Era Impact

In: Business and Management

Submitted By jmckay331
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Equal Rights Amendment and Its Implications for Business

BMGT 380 Business Law

The Equal Rights Amendment as proposed in 1923 was to specifically promote the equality of all persons regardless of gender. Arguments for and against use scary rhetoric to convince others that their side is the only option. The ratification of the ERA could diminish legal battles, as it would negate the traditional assumption that males hold rights and females must prove that they hold them. However, highly controversial and emotional issues such as abortion rights and gay right continue to cloud the overall intent of the Amendment. An Equal Rights Amendment would remove that differential assumption and shift the burden of proof to the alleged discriminator. The ERA while not creating a radical shift in most businesses, could affect industries and jobs that have been seen as traditionally male career fields including professional sports, the military and other highly physical or hazardous careers. Women would have the option to participate in these career fields and be subject to military conscription.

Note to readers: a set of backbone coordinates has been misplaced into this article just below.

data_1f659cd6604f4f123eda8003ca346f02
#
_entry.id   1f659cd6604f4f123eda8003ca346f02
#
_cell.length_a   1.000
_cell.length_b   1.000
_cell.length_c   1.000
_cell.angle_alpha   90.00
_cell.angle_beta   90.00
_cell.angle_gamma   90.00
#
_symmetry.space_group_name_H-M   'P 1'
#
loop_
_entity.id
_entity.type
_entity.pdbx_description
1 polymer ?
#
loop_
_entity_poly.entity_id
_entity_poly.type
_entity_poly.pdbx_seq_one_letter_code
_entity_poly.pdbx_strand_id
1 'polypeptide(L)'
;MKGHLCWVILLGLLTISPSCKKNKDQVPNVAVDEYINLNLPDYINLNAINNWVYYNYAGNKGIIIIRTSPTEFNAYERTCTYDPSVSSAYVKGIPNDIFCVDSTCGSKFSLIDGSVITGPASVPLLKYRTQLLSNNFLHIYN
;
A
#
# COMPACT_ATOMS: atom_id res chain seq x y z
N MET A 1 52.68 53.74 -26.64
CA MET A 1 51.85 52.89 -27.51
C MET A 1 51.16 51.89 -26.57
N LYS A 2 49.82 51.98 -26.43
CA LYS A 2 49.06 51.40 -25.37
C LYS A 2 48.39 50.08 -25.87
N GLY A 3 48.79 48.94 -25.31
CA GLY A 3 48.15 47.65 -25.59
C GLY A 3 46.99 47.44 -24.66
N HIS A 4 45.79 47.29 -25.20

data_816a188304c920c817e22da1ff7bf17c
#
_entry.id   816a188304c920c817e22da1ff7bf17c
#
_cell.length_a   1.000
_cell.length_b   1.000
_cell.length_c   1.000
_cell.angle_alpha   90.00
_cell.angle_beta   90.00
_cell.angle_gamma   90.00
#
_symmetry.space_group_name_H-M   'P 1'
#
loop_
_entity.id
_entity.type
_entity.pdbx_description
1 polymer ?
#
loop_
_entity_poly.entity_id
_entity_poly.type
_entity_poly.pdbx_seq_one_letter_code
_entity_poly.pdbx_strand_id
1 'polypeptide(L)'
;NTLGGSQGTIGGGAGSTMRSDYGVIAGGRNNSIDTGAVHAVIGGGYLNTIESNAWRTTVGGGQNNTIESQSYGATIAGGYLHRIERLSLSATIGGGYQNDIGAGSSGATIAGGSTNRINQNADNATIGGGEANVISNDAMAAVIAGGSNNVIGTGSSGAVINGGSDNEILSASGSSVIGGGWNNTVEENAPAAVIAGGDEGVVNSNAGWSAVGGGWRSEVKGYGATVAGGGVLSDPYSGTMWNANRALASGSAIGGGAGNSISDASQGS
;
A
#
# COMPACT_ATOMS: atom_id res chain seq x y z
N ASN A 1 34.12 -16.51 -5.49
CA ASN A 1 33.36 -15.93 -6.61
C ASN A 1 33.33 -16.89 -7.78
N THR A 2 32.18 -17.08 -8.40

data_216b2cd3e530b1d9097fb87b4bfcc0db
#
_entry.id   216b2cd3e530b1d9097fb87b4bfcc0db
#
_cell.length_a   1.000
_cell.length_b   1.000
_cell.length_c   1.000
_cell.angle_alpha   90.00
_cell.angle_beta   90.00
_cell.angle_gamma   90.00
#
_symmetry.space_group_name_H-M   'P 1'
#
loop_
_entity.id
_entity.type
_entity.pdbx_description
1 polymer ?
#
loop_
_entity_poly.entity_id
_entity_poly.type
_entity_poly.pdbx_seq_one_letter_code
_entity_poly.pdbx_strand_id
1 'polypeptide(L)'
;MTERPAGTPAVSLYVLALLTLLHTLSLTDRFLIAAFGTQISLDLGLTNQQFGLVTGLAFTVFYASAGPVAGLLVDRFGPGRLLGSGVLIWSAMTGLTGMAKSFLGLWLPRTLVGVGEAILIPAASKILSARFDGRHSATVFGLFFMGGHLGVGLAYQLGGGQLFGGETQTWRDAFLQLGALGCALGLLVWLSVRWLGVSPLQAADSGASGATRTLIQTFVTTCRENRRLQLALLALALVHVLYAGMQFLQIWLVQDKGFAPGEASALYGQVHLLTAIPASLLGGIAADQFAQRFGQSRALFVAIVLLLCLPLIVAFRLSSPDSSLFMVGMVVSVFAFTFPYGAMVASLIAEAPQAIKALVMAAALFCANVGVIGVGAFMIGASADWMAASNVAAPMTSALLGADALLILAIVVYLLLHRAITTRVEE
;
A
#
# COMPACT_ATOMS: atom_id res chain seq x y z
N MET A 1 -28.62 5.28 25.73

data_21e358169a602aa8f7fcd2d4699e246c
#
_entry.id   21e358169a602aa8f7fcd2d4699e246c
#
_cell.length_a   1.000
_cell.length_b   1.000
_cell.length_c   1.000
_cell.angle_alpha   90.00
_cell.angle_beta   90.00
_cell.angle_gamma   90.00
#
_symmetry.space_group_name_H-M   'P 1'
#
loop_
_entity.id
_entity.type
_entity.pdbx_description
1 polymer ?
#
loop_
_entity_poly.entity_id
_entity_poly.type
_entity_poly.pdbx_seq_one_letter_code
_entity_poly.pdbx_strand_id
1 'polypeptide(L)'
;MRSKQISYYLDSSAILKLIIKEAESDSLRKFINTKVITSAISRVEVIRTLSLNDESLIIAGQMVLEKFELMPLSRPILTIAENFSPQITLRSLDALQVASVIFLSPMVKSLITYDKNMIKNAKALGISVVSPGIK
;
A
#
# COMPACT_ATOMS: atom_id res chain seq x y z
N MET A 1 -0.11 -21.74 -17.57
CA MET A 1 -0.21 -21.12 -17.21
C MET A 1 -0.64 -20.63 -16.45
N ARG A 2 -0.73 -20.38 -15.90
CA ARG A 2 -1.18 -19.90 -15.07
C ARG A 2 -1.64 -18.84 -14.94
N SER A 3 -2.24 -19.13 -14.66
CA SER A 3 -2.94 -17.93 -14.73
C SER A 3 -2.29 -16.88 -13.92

“The Equal Rights Amendment (ERA) was the most highly publicized and debated constitutional amendment before the United States for most of the 1970s and early 1980s.” (Answers.com, 2009) The Equal Rights Amendment (ERA) stated "equality of rights under the law shall not be denied or abridged by the United States or by any state on account of sex.” (Alice Paul Institute n.d.) If ratified, the ERA would have become the Twenty-seventh Amendment to the Constitution. The ERA, originally drafted by Alice Paul, (National Woman's party), and was first introduced in Congress in 1923. However, no action was taken until “the National Organization for Women, founded in 1966, revived interest in it.” (Equal Rights Amendment- Further…...

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